Non-transferrin bound iron, cytokine activation and intracellular reactive oxygen species generation in hemodialysis patients receiving intravenous iron dextran or iron sucrose.
Author(s): Pai AB, Conner T, McQuade CR, Olp J, Hicks P
Affiliation(s): Department of Pharmacy Practice, ANephRx-Albany Nephrology Pharmacy Group, Albany College of Pharmacy and Health Sciences, Albany, NY 12208, USA. firstname.lastname@example.org
Publication date & source: 2011-08, Biometals., 24(4):603-13. Epub 2011 Jan 13.
Publication type: Research Support, N.I.H., Extramural; Research Support, Non-U.S. Gov't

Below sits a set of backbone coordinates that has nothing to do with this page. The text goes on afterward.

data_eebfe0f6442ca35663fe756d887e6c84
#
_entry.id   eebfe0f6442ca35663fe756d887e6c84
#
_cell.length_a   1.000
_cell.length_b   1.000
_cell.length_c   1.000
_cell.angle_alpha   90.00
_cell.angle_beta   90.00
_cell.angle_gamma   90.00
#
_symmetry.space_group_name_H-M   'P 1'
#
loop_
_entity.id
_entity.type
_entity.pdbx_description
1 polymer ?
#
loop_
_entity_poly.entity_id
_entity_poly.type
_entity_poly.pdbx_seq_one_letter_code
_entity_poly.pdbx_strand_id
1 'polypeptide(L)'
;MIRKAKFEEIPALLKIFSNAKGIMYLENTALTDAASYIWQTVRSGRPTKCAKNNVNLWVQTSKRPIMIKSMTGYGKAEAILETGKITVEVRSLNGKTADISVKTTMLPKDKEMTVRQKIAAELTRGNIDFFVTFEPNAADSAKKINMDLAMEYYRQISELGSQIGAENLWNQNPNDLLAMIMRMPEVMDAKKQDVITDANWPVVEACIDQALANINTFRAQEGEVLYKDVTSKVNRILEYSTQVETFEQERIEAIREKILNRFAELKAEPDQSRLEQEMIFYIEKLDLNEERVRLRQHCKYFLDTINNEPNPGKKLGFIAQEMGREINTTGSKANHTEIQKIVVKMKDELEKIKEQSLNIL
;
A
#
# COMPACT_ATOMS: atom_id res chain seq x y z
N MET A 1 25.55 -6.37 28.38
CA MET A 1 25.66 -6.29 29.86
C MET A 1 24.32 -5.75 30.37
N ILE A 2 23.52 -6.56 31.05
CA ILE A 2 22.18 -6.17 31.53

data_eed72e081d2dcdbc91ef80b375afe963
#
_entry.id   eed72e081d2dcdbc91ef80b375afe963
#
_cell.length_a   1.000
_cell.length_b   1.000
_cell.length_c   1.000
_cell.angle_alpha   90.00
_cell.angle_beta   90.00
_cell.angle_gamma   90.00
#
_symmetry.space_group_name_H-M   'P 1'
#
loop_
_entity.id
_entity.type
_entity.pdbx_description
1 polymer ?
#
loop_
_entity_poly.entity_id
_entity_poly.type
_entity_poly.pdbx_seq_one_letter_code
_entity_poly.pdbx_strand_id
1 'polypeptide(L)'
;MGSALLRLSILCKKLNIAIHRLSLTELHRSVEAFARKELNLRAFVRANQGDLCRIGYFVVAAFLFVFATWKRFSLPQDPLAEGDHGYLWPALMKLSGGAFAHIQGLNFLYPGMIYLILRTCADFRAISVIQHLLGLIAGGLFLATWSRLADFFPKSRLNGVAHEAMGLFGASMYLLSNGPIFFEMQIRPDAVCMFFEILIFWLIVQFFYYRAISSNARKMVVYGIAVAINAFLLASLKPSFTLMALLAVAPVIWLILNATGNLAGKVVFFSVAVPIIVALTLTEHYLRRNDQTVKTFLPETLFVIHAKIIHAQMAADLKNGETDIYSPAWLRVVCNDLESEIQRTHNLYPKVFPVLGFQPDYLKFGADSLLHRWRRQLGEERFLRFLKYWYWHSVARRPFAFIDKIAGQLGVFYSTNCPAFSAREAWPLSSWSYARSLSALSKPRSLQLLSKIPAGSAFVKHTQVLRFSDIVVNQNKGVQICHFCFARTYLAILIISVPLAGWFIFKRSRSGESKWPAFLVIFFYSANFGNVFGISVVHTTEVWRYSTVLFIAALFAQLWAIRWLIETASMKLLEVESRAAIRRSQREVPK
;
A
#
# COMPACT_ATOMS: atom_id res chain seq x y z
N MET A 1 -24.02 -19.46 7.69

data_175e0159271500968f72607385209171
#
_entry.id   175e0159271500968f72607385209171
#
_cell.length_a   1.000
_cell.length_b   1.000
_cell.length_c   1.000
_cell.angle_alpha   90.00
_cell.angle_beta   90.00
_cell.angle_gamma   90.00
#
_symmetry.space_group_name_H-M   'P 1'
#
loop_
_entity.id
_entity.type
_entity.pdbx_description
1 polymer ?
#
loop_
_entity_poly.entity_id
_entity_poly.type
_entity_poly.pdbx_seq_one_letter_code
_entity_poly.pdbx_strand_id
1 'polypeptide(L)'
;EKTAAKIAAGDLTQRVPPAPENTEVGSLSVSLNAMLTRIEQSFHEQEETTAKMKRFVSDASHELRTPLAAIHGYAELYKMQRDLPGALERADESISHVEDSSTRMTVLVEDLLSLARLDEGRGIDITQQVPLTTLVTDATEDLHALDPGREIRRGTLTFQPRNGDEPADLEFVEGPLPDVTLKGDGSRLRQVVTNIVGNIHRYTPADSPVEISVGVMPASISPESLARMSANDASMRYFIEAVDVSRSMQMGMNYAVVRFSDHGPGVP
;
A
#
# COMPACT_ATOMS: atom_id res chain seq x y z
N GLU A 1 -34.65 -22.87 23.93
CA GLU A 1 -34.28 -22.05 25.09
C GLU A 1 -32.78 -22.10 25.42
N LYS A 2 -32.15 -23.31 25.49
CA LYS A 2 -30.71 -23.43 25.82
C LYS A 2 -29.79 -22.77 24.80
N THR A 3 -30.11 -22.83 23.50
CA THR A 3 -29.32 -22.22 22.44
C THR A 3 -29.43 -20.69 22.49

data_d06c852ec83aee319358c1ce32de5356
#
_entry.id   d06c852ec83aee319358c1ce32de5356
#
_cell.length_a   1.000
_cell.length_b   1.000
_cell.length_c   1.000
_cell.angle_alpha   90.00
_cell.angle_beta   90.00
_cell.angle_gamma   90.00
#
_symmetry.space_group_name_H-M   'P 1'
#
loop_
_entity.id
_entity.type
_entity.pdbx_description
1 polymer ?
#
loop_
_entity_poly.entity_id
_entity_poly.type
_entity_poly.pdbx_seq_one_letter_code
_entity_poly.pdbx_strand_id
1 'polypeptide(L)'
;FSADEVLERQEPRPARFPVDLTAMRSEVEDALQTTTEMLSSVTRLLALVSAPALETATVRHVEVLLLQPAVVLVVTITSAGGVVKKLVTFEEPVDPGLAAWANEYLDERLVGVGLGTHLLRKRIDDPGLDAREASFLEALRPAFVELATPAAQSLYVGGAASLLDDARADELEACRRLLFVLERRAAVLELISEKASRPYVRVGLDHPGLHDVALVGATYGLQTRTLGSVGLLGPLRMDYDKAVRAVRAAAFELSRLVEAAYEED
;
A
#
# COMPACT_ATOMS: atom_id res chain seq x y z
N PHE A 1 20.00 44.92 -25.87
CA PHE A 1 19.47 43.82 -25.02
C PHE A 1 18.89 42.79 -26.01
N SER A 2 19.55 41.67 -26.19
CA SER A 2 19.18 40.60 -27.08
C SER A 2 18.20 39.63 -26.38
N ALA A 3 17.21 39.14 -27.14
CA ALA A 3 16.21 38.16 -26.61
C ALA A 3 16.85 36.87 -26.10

Intravenous (IV) iron supplementation is widely used to support erythropoeisis in hemodialysis patients. IV iron products are associated with oxidative stress that has been measured principally by circulating biomarkers such as products of lipid peroxidation. The pro-oxidant effects of IV iron are presumed to be due at least in part, by free or non-transferrin bound iron (NTBI). However, the effects of IV iron on intracellular redox status and downstream effectors is not known. This prospective, crossover study compared cytokine activation, reactive oxygen species generation and oxidative stress after single IV doses of iron sucrose and iron dextran. This was a prospective, open-label, crossover study. Ten patients with end-stage renal disease (ESRD) on hemodialysis and four age and sex-matched healthy were assigned to receive 100 mg of each IV iron product over 5 min in random sequence with a 2 week washout between products. Subjects were fasted and fed a low iron diet in the General Clinical Research Center at the University of New Mexico. Serum and plasma samples for IL-1, IL-6, TNF-alpha and IL-10 and NTBI were obtained at baseline, 60 and 240 min after iron infusion. Peripheral blood mononuclear cells (PBMC) were isolated at the same time points and stained with fluorescent probes to identify intracellular reactive oxygen species and mitochondrial membrane potential (Deltapsim) by flow cytometry. Lipid peroxidation was assessed by plasma F(2) isoprostane concentration. Mean +/- SEM maximum serum NTBI values were significantly higher among patients receiving IS compared to ID (2.59 +/- 0.31 and 1.0 +/- 0.36 microM, respectively, P = 0.005 IS vs. ID) Mean +/- SEM NTBI area under the serum concentration-time curve (AUC) was 3-fold higher after IS versus ID (202 +/- 53 vs. 74 +/- 23 microM*min/l, P = 0.04) in ESRD patients, indicating increased exposure to NTBI. IV iron administration was associated with increased pro-inflammatory cytokines. Serum IL-6 concentrations increased most profoundly, with a 2.6 and 2.1 fold increase from baseline in ESRD patients given IS and ID, respectively (P < 0.05 compared to baseline). In healthy controls, serum IL-6 was undetectable at baseline and after IV iron administration. Most ESRD patients had increased intracellular ROS generation, however, there was no difference between ID and IS. Only one healthy control had increased ROS generation post IV iron. All healthy controls experienced a loss of Deltapsim (100% with IS and 50% with ID). ESRD patients also had loss of Deltapsim with a nadir at 240 min. IS administration was associated with higher maximum serum NTBI concentrations compared to ID, however, the both compounds produced similar ROS generation and cytokine activation that was more pronounced among ESRD patients. The effect of IV iron-induced ROS production on pivotal signaling pathways needs to be explored.